I’m a sucker for stripes. Breton, mariner, rugby, those effortlessly cool black-and-white “French” stripes—my closet has ’em all. But this stripe, this perfectly hued olive-and-cream french terry from Girl Charlee has won me over. Sure, the french-terry loops shed A LOT, but the top side is weighty yet soft to the touch. And those colors! So fresh and crisp next to each other.
In the words of George Costanza, I would drape myself in this french terry if it were socially acceptable. And I might just be able to do that, since this particular fabric is sold in 72″ widths. Hopefully the leftovers will become a pair of Hudson Pants (or Hudson shorts).
The first garment birthed from this wonder-fabric is view B of the Linden Sweatshirt. This is the fourth Linden I’ve made (some for me, some for my girlfriends), so obviously I dig the pattern. I cut out a 4 rather than an 8, since my first sweatshirt is pretty roomy. I forgot to add extra length on top of the 1″ I’d originally lengthened the pattern, so view B was looking reaaaaal short. Luckily Jen of Grainline Studio recently published a tutorial on how to make a split-hem Linden—perfect timing as I’d been drooling over some gorgeous split hems on RTW shirts and needed to add some length to my shirt.
I’ve never sewn a split hem before, but this one was really easy. Instead of creating one circular band, you sew the ends of each band shut, pin them to the front and back, and then sew them on as if they were one continuous band. For extra security, I backtacked a few times at the connection spot. I took a gamble by cutting the bands vertically, and I’m really happy with the overall look.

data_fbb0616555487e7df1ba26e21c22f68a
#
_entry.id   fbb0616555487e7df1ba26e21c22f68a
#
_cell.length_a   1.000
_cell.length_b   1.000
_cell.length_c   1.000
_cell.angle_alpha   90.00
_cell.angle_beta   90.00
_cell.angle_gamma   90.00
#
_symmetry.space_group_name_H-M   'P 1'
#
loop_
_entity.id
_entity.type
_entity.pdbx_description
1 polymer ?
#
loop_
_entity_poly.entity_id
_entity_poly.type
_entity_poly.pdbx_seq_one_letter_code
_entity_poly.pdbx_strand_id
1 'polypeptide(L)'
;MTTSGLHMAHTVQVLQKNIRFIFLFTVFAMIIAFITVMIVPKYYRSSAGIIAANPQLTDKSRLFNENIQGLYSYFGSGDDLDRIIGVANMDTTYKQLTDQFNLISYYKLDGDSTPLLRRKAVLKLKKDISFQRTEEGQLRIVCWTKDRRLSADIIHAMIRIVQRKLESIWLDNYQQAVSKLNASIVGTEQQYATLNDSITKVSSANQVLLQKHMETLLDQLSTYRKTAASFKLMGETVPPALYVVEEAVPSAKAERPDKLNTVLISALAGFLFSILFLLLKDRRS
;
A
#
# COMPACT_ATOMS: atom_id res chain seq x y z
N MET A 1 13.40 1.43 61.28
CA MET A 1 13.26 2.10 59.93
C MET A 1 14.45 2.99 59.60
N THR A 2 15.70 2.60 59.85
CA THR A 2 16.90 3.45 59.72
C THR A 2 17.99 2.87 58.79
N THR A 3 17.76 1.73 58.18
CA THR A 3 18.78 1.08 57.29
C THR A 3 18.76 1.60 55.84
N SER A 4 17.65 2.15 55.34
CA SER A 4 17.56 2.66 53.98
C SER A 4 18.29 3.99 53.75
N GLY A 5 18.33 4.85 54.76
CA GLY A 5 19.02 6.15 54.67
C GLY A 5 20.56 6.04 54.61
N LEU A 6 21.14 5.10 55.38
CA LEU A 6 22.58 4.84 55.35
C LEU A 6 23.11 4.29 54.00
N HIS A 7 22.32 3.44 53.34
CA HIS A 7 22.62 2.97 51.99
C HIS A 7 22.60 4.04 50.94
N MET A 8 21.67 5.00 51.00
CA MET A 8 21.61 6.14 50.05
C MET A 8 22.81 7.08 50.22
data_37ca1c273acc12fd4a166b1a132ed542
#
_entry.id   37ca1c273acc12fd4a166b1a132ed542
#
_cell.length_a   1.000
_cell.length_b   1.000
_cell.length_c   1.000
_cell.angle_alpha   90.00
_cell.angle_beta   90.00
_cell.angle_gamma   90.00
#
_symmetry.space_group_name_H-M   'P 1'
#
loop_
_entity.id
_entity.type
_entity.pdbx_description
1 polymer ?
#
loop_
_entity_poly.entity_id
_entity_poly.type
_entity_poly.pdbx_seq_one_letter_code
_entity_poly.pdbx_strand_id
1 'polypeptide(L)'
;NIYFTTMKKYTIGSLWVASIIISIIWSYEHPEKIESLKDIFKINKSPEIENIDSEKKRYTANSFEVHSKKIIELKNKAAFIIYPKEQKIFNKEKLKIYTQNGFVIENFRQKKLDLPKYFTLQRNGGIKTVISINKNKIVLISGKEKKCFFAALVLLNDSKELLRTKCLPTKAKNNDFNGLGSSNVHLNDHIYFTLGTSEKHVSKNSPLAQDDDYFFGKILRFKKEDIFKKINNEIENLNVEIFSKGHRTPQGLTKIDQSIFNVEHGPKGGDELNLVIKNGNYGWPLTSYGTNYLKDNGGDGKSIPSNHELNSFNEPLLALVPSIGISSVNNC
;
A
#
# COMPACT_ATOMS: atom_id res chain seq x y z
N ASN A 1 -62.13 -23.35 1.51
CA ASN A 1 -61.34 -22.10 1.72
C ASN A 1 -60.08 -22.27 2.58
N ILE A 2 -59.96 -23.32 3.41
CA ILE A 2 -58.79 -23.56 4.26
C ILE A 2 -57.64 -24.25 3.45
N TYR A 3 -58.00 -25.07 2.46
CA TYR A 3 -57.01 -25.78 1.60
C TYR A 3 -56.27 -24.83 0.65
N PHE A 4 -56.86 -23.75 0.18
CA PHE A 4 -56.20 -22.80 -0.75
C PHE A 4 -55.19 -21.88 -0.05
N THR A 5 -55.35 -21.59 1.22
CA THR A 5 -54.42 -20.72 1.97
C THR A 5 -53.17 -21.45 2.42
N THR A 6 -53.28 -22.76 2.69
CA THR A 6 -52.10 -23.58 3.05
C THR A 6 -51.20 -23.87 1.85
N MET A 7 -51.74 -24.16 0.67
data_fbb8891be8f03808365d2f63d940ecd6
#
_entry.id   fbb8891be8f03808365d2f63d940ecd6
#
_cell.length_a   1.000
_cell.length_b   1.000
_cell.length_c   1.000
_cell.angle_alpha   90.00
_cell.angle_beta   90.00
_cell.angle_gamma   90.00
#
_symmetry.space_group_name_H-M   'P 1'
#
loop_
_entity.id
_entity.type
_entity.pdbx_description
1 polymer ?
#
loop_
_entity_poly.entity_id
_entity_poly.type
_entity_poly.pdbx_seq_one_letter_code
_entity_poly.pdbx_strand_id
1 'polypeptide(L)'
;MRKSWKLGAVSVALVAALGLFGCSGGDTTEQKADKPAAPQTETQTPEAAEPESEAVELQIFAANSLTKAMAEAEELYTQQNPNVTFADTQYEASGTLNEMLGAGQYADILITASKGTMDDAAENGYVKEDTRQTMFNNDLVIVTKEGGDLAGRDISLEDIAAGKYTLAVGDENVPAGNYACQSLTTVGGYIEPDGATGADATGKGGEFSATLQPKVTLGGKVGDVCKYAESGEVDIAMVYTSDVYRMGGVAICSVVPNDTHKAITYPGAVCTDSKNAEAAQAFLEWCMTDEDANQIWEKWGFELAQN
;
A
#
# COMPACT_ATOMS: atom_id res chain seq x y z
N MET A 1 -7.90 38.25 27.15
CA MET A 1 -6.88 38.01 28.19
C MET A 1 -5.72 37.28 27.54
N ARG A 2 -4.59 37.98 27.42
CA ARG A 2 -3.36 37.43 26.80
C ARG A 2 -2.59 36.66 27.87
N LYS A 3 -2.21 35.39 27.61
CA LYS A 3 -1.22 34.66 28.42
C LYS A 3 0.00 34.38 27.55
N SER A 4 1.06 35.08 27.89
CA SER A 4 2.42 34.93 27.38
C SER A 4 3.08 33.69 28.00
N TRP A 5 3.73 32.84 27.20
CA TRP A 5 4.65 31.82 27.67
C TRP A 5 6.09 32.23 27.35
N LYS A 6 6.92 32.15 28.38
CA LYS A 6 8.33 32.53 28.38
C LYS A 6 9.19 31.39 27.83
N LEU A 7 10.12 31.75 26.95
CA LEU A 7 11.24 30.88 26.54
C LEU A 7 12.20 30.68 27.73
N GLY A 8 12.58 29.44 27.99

With my first Linden, I made the mistake of trying to use self sweatshirt fabric for the neckband. What. A. Disaster. It didn’t stretch nearly as much as it needed to, resulting in me cutting it off and replacing it with a much stretchier jersey from my stash. This time, I used some olive green cotton-modal-lycra fabric leftover from a skirt I made this past winter, and the neckband went in with nary a hitch. I used a twin needle to anchor the neckband and finish the sleeves.
In classic Dani fashion (as my bf likes to say), I splashed orange soup onto my shirt the first night I wore it out. Nothing a little Zout can’t fix, tho! What’s the point of sewing clothes for yourself if you can’t be a slob in them, amirite!?